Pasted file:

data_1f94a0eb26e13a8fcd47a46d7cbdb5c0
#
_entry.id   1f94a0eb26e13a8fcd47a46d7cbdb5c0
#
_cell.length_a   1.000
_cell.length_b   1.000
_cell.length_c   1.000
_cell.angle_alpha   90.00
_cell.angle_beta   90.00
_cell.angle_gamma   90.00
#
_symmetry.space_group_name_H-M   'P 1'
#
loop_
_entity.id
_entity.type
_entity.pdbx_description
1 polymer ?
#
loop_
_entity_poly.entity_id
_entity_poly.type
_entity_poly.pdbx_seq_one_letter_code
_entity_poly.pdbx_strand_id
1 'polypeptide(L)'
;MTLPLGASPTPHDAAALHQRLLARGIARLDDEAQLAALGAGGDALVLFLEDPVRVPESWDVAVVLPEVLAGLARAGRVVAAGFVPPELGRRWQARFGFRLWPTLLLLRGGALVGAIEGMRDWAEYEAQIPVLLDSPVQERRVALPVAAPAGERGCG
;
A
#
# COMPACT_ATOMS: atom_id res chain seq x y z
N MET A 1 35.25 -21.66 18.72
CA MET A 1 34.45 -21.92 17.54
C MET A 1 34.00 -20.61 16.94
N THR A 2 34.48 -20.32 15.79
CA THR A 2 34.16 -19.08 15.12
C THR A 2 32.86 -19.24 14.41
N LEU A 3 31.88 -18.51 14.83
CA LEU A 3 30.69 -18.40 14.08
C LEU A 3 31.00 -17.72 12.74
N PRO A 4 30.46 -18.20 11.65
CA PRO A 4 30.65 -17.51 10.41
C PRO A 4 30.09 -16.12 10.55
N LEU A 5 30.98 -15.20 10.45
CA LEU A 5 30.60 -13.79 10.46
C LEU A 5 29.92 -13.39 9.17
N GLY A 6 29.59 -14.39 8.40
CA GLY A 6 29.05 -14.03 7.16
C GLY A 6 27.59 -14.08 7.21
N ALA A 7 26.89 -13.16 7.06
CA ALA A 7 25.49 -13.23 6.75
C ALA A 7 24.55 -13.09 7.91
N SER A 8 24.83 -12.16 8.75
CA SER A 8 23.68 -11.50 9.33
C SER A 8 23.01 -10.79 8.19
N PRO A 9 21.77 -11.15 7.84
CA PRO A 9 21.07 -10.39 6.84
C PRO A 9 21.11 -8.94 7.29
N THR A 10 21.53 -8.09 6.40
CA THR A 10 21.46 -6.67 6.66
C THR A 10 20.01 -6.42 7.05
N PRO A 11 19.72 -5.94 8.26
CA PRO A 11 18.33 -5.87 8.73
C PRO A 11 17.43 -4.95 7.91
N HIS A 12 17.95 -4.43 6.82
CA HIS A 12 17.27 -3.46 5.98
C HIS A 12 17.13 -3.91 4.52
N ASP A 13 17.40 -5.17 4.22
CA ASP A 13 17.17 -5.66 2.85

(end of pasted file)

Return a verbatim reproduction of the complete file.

data_1f94a0eb26e13a8fcd47a46d7cbdb5c0
#
_entry.id   1f94a0eb26e13a8fcd47a46d7cbdb5c0
#
_cell.length_a   1.000
_cell.length_b   1.000
_cell.length_c   1.000
_cell.angle_alpha   90.00
_cell.angle_beta   90.00
_cell.angle_gamma   90.00
#
_symmetry.space_group_name_H-M   'P 1'
#
loop_
_entity.id
_entity.type
_entity.pdbx_description
1 polymer ?
#
loop_
_entity_poly.entity_id
_entity_poly.type
_entity_poly.pdbx_seq_one_letter_code
_entity_poly.pdbx_strand_id
1 'polypeptide(L)'
;MTLPLGASPTPHDAAALHQRLLARGIARLDDEAQLAALGAGGDALVLFLEDPVRVPESWDVAVVLPEVLAGLARAGRVVAAGFVPPELGRRWQARFGFRLWPTLLLLRGGALVGAIEGMRDWAEYEAQIPVLLDSPVQERRVALPVAAPAGERGCG
;
A
#
# COMPACT_ATOMS: atom_id res chain seq x y z
N MET A 1 35.25 -21.66 18.72
CA MET A 1 34.45 -21.92 17.54
C MET A 1 34.00 -20.61 16.94
N THR A 2 34.48 -20.32 15.79
CA THR A 2 34.16 -19.08 15.12
C THR A 2 32.86 -19.24 14.41
N LEU A 3 31.88 -18.51 14.83
CA LEU A 3 30.69 -18.40 14.08
C LEU A 3 31.00 -17.72 12.74
N PRO A 4 30.46 -18.20 11.65
CA PRO A 4 30.65 -17.51 10.41
C PRO A 4 30.09 -16.12 10.55
N LEU A 5 30.98 -15.20 10.45
CA LEU A 5 30.60 -13.79 10.46
C LEU A 5 29.92 -13.39 9.17
N GLY A 6 29.59 -14.39 8.40
CA GLY A 6 29.05 -14.03 7.16
C GLY A 6 27.59 -14.08 7.21
N ALA A 7 26.89 -13.16 7.06
CA ALA A 7 25.49 -13.23 6.75
C ALA A 7 24.55 -13.09 7.91
N SER A 8 24.83 -12.16 8.75
CA SER A 8 23.68 -11.50 9.33
C SER A 8 23.01 -10.79 8.19
N PRO A 9 21.77 -11.15 7.84
CA PRO A 9 21.07 -10.39 6.84
C PRO A 9 21.11 -8.94 7.29
N THR A 10 21.53 -8.09 6.40
CA THR A 10 21.46 -6.67 6.66
C THR A 10 20.01 -6.42 7.05
N PRO A 11 19.72 -5.94 8.26
CA PRO A 11 18.33 -5.87 8.73
C PRO A 11 17.43 -4.95 7.91
N HIS A 12 17.95 -4.43 6.82
CA HIS A 12 17.27 -3.46 5.98
C HIS A 12 17.13 -3.91 4.52
N ASP A 13 17.40 -5.17 4.22
CA ASP A 13 17.17 -5.66 2.85